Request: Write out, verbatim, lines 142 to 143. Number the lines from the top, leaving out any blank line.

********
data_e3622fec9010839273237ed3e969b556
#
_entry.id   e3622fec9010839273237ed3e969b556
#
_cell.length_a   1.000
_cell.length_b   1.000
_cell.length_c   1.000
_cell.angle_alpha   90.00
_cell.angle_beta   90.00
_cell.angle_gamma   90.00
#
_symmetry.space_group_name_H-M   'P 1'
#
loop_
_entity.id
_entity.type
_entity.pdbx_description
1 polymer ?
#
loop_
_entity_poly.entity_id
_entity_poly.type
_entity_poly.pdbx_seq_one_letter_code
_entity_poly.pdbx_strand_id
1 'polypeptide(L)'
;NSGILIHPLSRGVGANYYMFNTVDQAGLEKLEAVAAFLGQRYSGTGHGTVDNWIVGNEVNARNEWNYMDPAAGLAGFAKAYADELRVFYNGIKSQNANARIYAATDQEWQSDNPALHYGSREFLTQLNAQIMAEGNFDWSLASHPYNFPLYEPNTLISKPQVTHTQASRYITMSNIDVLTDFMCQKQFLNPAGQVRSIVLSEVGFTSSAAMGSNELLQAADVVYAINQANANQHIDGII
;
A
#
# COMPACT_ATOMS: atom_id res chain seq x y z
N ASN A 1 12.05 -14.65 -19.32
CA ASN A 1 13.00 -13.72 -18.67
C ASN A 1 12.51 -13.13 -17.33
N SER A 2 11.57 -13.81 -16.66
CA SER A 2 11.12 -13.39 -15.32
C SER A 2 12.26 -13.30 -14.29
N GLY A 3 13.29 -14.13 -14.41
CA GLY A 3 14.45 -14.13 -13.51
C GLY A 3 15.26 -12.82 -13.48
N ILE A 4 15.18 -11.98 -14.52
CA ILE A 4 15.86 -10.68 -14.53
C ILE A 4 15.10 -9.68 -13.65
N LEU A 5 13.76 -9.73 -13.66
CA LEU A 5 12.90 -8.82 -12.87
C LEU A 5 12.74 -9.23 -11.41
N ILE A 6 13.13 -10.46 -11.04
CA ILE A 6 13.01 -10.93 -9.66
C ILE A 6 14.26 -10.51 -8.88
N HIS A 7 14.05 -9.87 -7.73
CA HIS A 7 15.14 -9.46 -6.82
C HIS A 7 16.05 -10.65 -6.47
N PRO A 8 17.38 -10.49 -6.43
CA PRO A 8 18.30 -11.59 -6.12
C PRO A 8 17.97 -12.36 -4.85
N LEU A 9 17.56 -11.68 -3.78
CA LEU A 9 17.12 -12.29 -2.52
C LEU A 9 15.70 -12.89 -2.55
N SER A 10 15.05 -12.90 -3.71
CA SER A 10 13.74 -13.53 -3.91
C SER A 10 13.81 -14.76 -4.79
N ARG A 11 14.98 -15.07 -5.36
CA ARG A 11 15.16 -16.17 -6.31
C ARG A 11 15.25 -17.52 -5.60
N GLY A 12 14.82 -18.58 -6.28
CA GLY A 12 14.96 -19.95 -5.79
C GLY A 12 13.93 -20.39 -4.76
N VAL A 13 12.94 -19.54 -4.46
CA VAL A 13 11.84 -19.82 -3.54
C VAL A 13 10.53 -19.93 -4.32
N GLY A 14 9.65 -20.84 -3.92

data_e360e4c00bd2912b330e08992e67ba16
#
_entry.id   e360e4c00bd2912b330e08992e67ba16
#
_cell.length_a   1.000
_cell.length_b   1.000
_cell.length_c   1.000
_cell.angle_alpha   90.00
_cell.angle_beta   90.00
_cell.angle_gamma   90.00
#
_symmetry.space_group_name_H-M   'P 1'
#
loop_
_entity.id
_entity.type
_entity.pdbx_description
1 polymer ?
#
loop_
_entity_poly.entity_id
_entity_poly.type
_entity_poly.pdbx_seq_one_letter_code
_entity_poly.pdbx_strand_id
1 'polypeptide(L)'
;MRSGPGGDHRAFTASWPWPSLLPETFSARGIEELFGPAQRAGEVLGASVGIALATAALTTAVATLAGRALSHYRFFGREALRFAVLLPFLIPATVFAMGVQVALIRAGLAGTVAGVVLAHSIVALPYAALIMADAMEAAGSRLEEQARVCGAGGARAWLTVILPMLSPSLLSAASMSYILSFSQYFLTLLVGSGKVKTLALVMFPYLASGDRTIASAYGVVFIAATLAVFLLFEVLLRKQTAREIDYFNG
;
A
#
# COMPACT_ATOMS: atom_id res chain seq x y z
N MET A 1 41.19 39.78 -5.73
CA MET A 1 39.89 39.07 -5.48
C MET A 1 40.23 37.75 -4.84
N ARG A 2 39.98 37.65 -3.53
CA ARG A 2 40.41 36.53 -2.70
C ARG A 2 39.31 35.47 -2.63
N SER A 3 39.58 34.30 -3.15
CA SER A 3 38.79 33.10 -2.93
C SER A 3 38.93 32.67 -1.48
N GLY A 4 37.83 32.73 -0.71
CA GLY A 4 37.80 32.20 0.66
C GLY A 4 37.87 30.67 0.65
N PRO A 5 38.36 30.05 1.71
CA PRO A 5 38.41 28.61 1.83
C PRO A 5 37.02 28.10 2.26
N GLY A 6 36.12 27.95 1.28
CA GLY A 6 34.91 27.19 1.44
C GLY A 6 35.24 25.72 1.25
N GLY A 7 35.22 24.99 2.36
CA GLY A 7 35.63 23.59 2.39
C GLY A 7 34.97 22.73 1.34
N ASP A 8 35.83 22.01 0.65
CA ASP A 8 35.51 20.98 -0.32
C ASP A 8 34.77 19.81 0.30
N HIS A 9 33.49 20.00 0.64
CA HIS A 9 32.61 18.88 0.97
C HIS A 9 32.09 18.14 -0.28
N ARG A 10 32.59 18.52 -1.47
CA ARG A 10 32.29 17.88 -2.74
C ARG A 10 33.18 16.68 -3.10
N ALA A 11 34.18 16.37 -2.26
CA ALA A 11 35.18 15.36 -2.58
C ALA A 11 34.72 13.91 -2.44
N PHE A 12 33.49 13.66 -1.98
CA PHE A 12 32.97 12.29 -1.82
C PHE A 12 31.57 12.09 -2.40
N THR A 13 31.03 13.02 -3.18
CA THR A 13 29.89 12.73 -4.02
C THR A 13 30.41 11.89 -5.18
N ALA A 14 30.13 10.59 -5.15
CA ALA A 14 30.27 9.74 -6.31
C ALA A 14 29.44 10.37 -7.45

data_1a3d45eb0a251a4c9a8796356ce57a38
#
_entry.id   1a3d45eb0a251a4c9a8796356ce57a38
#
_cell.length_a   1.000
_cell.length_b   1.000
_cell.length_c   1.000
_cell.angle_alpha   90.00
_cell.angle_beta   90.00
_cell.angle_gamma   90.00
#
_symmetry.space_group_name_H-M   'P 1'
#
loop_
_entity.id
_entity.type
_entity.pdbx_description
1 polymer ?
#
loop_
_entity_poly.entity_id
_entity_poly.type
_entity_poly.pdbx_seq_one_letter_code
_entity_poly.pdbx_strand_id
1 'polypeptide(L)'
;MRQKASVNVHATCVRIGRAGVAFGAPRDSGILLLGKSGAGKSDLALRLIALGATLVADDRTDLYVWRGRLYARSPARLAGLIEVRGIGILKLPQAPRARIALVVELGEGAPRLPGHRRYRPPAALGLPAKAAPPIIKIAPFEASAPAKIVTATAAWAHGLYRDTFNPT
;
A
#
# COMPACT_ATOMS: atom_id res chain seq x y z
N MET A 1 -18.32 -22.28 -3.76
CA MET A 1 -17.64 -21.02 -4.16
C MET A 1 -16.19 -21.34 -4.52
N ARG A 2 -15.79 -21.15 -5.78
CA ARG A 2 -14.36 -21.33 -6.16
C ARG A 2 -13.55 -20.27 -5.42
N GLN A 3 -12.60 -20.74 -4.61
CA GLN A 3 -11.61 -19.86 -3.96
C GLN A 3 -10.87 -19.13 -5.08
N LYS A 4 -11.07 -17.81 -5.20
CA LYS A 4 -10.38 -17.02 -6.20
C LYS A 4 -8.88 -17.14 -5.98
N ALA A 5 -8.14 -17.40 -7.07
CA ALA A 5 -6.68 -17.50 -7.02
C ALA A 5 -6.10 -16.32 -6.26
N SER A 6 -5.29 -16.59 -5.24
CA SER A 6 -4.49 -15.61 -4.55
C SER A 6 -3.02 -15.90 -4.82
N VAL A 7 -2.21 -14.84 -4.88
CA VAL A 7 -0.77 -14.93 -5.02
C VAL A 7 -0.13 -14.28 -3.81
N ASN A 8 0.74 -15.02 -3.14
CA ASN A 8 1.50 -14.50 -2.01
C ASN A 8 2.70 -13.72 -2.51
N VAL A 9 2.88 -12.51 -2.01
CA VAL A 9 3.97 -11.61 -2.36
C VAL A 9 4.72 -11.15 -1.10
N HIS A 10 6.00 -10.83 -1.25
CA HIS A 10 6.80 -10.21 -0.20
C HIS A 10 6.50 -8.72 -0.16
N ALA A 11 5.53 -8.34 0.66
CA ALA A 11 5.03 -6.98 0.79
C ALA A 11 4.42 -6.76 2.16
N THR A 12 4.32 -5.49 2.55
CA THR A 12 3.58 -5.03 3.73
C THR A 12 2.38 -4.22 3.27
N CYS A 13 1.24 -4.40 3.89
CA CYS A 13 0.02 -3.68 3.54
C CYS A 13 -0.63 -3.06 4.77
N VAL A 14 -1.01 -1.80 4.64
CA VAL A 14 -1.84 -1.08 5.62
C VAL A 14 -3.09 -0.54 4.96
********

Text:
C ALA A 14 29.44 10.37 -7.45

data_1a3d45eb0a251a4c9a8796356ce57a38